Sadly all my trees are gone (they were beautiful), but the roots can do a lot of damage.
Be sure to get several bids and recommendations on tree removals and always get the stump removed...we were very lucky, but some friends have had really bad experiences.
Last year my neighbour planted what was a 10 foot willow tree about 8 feet from their home and about 10 feet from our concrete brick garage. We pointed out the problems this would cause, but my neighbour literally screamed at my wife shouting, "It's not big"! I know that may seem an extreem response, but you haven't met my neighbour.
My neighbor (and best friend!) lives next door and had a willow tree planted within a foot or two from our fence line. The tree is 20-30 ft tall after 6 or so years. It has lifted our mutual fence, pushed up our patio, and now the roots are coming up through our lawn.
This is a very delicate situation as she is very attached to the tree. My question is this: what is the best way to handle the situation regarding replacing our property and removing the tree? Do we submit a claim to our insurance company? Hers? Do we sue? I want to remain friends and make this as cost effective for her as possible.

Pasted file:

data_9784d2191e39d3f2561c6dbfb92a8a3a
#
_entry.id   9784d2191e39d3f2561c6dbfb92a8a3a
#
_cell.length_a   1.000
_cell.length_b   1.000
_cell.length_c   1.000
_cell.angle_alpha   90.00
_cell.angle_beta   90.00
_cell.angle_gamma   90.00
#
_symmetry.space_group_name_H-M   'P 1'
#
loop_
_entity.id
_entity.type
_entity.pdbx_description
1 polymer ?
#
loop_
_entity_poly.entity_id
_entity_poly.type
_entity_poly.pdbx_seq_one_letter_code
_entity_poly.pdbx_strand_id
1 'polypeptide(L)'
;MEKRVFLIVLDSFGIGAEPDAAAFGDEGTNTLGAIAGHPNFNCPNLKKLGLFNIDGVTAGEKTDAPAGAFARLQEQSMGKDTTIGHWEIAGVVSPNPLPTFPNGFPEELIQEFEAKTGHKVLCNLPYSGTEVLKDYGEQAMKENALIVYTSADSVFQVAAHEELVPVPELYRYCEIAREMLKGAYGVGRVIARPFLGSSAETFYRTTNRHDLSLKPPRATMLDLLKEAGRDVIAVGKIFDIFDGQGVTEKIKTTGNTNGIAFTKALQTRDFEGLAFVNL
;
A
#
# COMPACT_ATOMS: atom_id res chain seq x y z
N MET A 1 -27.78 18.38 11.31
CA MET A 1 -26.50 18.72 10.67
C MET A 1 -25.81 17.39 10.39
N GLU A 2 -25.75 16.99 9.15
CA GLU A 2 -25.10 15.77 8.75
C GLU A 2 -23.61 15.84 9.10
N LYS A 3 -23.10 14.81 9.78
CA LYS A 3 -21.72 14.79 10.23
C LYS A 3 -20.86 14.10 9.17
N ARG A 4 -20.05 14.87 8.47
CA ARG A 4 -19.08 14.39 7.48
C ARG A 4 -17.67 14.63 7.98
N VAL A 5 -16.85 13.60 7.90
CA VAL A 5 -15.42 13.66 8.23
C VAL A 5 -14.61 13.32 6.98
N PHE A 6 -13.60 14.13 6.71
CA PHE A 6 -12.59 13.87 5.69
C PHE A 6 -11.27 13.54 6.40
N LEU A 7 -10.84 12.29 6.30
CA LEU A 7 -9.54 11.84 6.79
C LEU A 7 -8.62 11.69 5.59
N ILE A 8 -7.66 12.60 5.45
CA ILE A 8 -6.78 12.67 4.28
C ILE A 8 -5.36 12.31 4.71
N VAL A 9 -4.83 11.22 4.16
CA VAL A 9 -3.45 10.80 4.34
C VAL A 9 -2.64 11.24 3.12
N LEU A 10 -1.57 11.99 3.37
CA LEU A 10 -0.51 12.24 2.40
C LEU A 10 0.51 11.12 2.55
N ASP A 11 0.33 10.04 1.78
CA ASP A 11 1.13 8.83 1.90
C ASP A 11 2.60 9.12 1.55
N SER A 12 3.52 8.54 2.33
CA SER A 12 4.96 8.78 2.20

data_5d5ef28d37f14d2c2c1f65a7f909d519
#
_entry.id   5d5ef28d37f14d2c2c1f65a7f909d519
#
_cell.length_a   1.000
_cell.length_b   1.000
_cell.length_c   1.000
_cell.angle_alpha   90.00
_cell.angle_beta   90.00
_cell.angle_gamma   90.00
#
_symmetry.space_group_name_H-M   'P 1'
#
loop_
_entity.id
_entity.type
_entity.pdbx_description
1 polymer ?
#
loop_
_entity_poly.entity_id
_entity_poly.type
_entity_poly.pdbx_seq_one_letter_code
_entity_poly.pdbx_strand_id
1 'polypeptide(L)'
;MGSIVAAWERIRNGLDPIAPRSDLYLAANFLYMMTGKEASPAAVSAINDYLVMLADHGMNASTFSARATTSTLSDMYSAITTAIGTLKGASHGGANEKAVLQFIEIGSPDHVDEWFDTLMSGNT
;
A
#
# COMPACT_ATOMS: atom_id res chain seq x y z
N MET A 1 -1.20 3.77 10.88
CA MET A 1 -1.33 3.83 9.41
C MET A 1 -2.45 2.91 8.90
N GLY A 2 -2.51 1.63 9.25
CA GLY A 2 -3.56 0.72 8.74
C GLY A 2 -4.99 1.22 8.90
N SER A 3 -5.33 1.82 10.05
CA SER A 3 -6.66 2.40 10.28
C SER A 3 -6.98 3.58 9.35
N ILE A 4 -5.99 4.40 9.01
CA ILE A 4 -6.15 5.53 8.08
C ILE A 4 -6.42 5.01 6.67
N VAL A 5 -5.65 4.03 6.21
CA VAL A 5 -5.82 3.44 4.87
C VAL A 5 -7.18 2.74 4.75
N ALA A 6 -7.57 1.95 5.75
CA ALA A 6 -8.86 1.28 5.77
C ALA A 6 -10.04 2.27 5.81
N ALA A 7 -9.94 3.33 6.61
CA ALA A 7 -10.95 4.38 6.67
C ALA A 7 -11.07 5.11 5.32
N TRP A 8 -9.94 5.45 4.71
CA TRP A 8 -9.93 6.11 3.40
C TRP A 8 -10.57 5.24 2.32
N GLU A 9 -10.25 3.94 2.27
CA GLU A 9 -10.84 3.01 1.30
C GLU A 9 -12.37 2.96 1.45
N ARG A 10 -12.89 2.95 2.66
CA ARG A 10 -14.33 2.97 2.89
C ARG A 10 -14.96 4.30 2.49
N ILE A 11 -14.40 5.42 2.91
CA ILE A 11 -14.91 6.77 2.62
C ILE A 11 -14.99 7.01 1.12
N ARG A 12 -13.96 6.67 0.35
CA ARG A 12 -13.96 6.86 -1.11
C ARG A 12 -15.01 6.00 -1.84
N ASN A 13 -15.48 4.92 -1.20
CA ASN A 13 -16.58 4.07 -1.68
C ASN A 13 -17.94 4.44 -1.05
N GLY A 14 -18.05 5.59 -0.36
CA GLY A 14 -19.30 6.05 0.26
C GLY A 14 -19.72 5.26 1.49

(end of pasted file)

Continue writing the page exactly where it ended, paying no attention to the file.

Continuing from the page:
My entire patio will need replaced, possibly my sprinkler system and now I'm afraid it could be getting into our foundation. I mentioned the problem to her several months ago, but told her nothing needed to be done "today", so we can take some time to figure out what to do. It has caused much more damage in just the last few months so I mentioned it again and she didn't say much. Help! What would you do?
Thanks in advance.
Hardiness Zone: 10a
By Jodie from Sacramento, CA
I doubt that a six-year-old willow is a protected tree, but contact Sacramento's Urban Forestry Service. Here is a link to their FAQ: www.cityofsacramento.org/
There is a section on "Tree versus property conflicts." You should also contact your homeowner's insurance and your neighbor should do the same.